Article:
English law governs 80% of trade documents worldwide. As Chris Southworth from the International Chambers of Commerce put it,
“All eyes are on the UK because of that fundamental relationship between English law and the international trading system.”
Witnesses also pointed out the opportunity across the Commonwealth. The business case for digitalising commercial trade documents in this context is worth £1.2 trillion and as we all share English law, this Bill could form the template by which we could replicate this Bill across the 52 countries that do not have legislation already in place.
Amidst the positivity it is important to be aware of significant momentum around the ASEAN and APEC regions in this space. We must not rest on our laurels.
Again, there was vigorous agreement that technology was not the problem. The technology is proven and had been around for a while – although a point was made that it was positive that the market was more developed.
A few years ago, there were just a few players and not much choice, making it too expensive for smaller and medium-sized enterprises. The market of solution providers has matured, and we were told there is sufficient choice for different parties to use this in a trusted environment.
In terms of questions about fraud and cyber security, evidence suggests that the use of this technology is far safer. We cannot completely eliminate risk, but the evidence points to these methods being far safer than the current paper system.
Possession vs Exclusive Control
One of the most interesting questions from a legal perspective is the use of the term possession – instead of exclusive control – which is the term used in the model law.
The Law Commission referred to the issue as the “possession problem” and it stems from the fact that in English law commercial trade documents are not documents setting out contract information but an actual physical manifestation of goods and this is described in existing law as ‘possession’.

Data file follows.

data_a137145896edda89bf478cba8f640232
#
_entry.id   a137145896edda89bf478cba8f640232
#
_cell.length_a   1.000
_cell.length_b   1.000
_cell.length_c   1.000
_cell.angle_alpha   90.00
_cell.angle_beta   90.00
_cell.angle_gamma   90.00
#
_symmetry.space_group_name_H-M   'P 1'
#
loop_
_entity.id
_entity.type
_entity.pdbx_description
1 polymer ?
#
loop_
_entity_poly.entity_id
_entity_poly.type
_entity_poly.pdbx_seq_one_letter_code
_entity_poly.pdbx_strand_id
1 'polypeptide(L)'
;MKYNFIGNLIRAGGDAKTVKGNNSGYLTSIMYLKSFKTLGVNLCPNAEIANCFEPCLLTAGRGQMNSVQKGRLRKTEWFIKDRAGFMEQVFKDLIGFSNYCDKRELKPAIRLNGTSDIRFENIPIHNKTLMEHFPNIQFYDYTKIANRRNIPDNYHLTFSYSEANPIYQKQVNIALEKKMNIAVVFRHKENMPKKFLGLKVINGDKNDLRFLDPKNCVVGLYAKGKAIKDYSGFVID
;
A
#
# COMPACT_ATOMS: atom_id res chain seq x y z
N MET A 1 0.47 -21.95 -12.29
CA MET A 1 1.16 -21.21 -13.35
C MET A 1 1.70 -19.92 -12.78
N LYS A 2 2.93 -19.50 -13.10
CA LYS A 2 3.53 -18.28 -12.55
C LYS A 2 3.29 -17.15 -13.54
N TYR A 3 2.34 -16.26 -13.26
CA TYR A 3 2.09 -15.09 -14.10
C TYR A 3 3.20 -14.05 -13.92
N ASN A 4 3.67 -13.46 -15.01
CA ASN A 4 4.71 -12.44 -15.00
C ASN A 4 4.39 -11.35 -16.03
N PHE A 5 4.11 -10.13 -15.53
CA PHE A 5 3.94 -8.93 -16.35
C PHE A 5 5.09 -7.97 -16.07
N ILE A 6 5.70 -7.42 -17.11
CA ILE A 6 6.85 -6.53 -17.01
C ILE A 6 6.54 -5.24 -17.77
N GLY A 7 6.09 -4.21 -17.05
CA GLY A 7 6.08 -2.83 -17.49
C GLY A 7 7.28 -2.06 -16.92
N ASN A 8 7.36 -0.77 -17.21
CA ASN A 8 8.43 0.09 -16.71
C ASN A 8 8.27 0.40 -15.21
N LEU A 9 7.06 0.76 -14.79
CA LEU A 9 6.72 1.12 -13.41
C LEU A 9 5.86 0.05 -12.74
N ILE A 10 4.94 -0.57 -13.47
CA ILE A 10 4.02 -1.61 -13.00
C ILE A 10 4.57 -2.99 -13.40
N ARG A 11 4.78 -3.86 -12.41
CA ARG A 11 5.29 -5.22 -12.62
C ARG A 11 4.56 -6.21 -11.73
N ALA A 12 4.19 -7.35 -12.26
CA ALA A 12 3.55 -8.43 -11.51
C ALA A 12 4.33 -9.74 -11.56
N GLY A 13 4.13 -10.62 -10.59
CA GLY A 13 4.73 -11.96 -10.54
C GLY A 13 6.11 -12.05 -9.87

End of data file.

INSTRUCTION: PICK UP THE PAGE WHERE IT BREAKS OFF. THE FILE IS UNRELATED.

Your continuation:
Translating that into a that digital context has been much harder than merely permitting ‘digital documents.’ Making the law say that things that are intangible can be possess-able might have dangerous unintended consequences so specifying certain criteria has solved this problem.
All our witnesses agreed that for practical purposes possession and exclusive control would be functionally equivalent and the real benefit is that it brings in Centuries of common-law rules and principles, not just conversion but other concepts such as bailment and pledge.
It is important to note that this concept of possession in law will only apply to trade documents and not digital assets more widely – a huge legal question that the Law Commission is working on at the moment.
This legal blocker has been a huge hurdle to innovation and progress in terms of tech solutions and trade. When the Bill becomes an Act and comes into force, hopefully by spring – we will have achieved something significant. But that is actually just the starting gun.
A lot of work still needs to be done, incorporating the standards, systems, and raising awareness across business.
Again, we must not rest on our laurels. But should we do the work, we will benefit – increased efficiency, lower costs, increased security and compliance and environmental benefits. We can do this.